A new study found having over 300 'friends' on Facebook causes stress in teenagers. But there's a good side to the story. The same team found that supporting friends in the form of likes and supportive comments decreases their cortisol levels.

Led by Professor Sonia Lupien, researchers from the Institut universitaire en santé mentale de Montréal and the University of Montreal conducted a study which involved 88 teenagers aged 12 to 17 years old. The teenagers answered a questionnaire detailing their Facebook activities. The data involved their frequency of usage, number of Facebook friends, level of self-promoting behavior and level of encouraging behavior they extend to friends in social media.

The researchers also analyzed their cortisol levels four times daily in a span of three days. The team stressed that the cortisol levels were not entirely dependent on their social media usage. After factoring in external factors, the researchers assessed that the remote effect of the popular social media site on the stress hormone cortisol is approximately eight percent. Findings showed that adolescents with over 300 Facebook friends have higher stress levels.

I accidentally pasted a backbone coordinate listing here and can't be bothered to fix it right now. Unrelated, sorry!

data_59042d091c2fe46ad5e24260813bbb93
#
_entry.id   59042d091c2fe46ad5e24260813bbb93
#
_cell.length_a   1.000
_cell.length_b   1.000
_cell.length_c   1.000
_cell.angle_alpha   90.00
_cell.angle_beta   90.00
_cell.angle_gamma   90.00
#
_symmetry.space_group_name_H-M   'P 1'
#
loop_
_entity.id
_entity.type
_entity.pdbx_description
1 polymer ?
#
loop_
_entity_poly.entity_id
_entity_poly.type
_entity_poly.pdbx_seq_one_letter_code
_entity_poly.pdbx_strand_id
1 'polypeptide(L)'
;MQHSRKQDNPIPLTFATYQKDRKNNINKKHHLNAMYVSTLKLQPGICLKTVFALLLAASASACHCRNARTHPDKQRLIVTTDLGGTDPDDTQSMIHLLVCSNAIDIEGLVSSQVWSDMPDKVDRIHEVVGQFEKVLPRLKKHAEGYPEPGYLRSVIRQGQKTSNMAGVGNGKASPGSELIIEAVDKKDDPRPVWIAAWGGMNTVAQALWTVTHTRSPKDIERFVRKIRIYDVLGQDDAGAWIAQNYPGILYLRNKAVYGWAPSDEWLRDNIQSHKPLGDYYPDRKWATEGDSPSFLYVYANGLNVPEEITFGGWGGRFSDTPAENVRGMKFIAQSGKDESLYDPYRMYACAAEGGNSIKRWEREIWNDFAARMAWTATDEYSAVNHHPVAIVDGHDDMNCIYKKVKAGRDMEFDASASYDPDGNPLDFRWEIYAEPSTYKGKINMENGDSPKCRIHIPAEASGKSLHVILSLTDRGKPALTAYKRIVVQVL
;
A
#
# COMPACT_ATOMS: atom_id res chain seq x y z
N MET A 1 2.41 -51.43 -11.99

"We can therefore imagine that those who have 1,000 or 2,000 friends on Facebook may be subjected to even greater stress," said Lupien.

The team also found there is a decrease in cortisol levels among teens who use the site with an encouraging or positive behavior manifested in the form of sending positive comments and message and hitting the like button.

At the time of Lupien's study, the researchers did not measure the teenager's risks in developing depression. Past studies have shown that young adults with high cortisol levels do not manifest symptoms of onset depression immediately and could take as long as 11 years. The researchers wrote the study will serve as preliminary proof that social media behaviors have links with daytime cortisol concentrations among teenagers.

The findings followed a separate study conducted by scientists in Denmark who found participant's happiness level increased after a week-long Facebook retreat. Lupien and team's findings were released in the Psychoneuroendocrinology journal, the official journal of the International Society of Psychoneuroendocrinology. 

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